Vacations are tragically funny! We long for the excitement and happiness that the advertisements seem to convey and come back home exhausted in our search for them.

Let me say this up front! The best parts about vacations are either the deepening of relationships or the experience of being embraced by peace. 

When I reflect on journeys that are the most memorable I think of being with either family or friends. The destination was secondary in importance. Memories of conversations and humorous happenings rise to the top. For example, three years ago my wife, Carol, and I took a road trip from Colorado to southern Ohio. We went to a couple of Presidential Libraries (Eisenhower and Truman) on the trip east, which were interesting, but what we’ll remember is surprising our nephew, Eric, on Sunday morning when we showed up in worship at the church he pastors In Bethalto, Illinois, and then surprising my brother at the Woodford Reserve Bourbon Distillery outside of Frankfort, Kentucky where he is a tour guide, and then being in Proctorville, Ohio for my dad’s 88th birthday celebration. Those are the moments that stand out. 

And peace! Like the sound of ocean waves as a person stands on the shore is the embracing of peace that some vacations offer. It’s the feel of a gentle breeze touching your soul, an absence of noise and clutter that allows the person to hear the whisperings of God and the beauty of silence. In our culture quiet moments are under appreciated and yet vitally important!

We returned from our most recent vacation late last night. We went to The Magic Kingdom where peace and rest are like alien creatures. Once again, the best part involved the deepening of relationships- going with our oldest daughter, son-in-law, and grandkids. The magical moments were connected to them: seeing the grandkids playing in the pool with a couple of children from Brazil and listening to how they connected across Portuguese and English language barriers, watching the personalities of the grandkids emerge in their distinctive differences, and taking long walks around the Orange County Convention Center with Carol.

The frustration of air travel, the crowds of people, the price gouging of $25 just to park at Disney, and the spike in Disney food prices were all dampers on the experience. I mean…really, do I need to pay $6.00 for an ice cream bar shaped like Mickey Mouse’s head image, or $9.00 for a plain hot dog?

So why is the Magic Kingdom so popular, so overcrowded? Perhaps it’s because many of us think there is something offered there that our lives are lacking. Or perhaps it’s the other way around…our lives are lacking and we are hoping that a visit to a place that features a castle with stardust above it will fill that void.

The other interesting thing I noticed at Disney revolved around the number of people who had their faces buried in their cell phones as they waited in line or as they walked through the park. It’s as if we want to go on a magical journey, but can’t quite let go of the world we live in.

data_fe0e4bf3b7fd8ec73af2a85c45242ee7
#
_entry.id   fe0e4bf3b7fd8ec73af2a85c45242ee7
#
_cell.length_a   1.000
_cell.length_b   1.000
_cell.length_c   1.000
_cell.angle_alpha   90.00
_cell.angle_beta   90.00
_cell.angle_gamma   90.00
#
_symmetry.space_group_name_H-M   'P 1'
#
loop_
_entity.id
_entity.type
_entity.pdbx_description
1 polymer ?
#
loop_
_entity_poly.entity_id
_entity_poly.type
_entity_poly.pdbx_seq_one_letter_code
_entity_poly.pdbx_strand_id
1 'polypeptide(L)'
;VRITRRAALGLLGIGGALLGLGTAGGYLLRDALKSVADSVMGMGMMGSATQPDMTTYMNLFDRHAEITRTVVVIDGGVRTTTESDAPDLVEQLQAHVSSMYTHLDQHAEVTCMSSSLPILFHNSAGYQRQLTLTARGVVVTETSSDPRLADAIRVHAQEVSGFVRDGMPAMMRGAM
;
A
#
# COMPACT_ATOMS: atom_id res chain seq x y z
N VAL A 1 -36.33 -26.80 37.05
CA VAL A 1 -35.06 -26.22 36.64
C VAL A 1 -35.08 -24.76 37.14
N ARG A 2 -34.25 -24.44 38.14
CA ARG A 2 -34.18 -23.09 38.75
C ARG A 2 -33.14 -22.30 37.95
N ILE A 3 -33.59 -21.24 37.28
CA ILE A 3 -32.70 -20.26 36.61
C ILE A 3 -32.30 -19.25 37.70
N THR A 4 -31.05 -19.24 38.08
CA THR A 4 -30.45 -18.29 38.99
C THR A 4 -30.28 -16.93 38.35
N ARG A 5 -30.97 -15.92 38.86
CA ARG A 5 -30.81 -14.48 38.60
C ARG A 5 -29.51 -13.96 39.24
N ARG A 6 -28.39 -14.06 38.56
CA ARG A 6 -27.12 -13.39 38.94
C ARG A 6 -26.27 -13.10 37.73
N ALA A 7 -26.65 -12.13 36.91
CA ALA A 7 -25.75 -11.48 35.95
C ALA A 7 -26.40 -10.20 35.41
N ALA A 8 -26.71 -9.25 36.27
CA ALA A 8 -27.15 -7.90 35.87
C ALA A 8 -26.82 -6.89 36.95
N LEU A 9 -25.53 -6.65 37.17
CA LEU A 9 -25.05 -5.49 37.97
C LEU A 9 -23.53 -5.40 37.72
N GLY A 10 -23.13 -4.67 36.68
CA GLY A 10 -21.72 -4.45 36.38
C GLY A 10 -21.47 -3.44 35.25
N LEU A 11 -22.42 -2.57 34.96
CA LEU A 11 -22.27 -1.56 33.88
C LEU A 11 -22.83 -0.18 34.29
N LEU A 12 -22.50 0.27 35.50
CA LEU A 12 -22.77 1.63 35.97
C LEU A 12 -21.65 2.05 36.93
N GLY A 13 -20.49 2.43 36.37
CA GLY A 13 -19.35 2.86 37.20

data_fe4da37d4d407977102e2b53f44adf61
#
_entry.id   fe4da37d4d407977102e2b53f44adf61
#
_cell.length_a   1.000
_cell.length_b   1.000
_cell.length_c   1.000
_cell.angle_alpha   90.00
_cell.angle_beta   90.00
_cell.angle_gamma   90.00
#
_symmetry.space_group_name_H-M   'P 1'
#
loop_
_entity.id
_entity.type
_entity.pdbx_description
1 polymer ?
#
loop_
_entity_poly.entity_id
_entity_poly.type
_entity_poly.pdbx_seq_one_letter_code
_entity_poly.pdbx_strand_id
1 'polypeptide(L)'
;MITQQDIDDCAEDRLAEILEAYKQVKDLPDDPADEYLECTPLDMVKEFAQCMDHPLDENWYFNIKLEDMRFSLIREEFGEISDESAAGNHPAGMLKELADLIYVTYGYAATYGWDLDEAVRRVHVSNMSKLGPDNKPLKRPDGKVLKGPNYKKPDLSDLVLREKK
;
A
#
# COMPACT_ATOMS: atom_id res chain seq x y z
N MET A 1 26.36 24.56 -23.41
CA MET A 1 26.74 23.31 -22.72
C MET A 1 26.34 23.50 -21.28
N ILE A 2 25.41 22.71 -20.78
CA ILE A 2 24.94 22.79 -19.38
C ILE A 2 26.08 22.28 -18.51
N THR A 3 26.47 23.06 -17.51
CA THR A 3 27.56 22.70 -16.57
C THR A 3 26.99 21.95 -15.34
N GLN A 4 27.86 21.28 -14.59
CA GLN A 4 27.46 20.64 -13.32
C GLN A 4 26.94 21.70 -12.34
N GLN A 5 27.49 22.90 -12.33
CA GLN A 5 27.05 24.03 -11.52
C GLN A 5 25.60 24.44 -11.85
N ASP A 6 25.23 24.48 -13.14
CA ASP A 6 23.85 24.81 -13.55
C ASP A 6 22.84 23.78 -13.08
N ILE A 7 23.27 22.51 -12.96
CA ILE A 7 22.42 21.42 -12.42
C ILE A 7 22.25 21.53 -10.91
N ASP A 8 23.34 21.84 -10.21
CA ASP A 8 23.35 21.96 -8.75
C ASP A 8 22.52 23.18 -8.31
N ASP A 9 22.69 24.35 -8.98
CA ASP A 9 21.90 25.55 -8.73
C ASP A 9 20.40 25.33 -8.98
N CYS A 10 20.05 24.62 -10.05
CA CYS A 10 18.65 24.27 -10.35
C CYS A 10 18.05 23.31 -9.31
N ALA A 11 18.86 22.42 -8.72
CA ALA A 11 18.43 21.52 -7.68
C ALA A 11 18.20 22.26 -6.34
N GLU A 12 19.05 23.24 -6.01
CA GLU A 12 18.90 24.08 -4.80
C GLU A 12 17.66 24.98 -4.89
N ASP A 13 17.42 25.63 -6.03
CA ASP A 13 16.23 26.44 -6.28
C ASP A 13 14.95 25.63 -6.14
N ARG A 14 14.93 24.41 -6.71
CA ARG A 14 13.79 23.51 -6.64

And so we arrived home last night- actually 12:30 in the morning- to recover from the crowds and the chaos and return to the “ho-humness” of our routines. We return from vacation to our vocations remembering…not the rides and attractions, but rather the conversations and chuckles.

The chuckles, however, will end when I received my next credit card statement! It will tell me we can’t afford another vacation for a long, long while, and there’s something, like I said in the first sentence, tragically funny about that!

Privileged People and the Privilege of Money

March 16, 2019

WORDS FROM W.W.                                                          March 16, 2019

                    

A few years ago a mom was upset with me. Her son had tried out for the 7th Grade basketball team and I hadn’t chosen him. He, along with about 25 others, didn’t make the cut.

She was visibly angry.

“He played on a club basketball team!” she informed me. 

“Well, good! I’m sure there’s other opportunities for him to join into, if he wants.” It was not the answer she wanted, but it didn’t seem like an appropriate moment to give her an analysis of her son’s fundamental deficiencies- didn’t have a left hand, couldn’t shoot, and was about two steps slow on defense. 

What she was saying is that she had paid money for him to be a part of a club basketball team. Money should count for something! 

And there it was! A fundamental flaw in the understanding of what money’s purpose is. Using it to help someone hone their math skills, or perfect their singing voice, or dribble with their left hand…those are several worthy uses of a family’s finances, if they have extra funds. But this mom’s understanding of money was that it opened doors that would otherwise remain closed. Money entitled her and her son!

It painted a mindset of a person who felt privileged, a person who expected things!

We all have that mindset in some ways; maybe not with financial funds, but with similar thinking. When I wrote my first novel I figured people would be lining up for the privilege of publishing it. So far I’m still waiting…and waiting. At least, however, I did write it!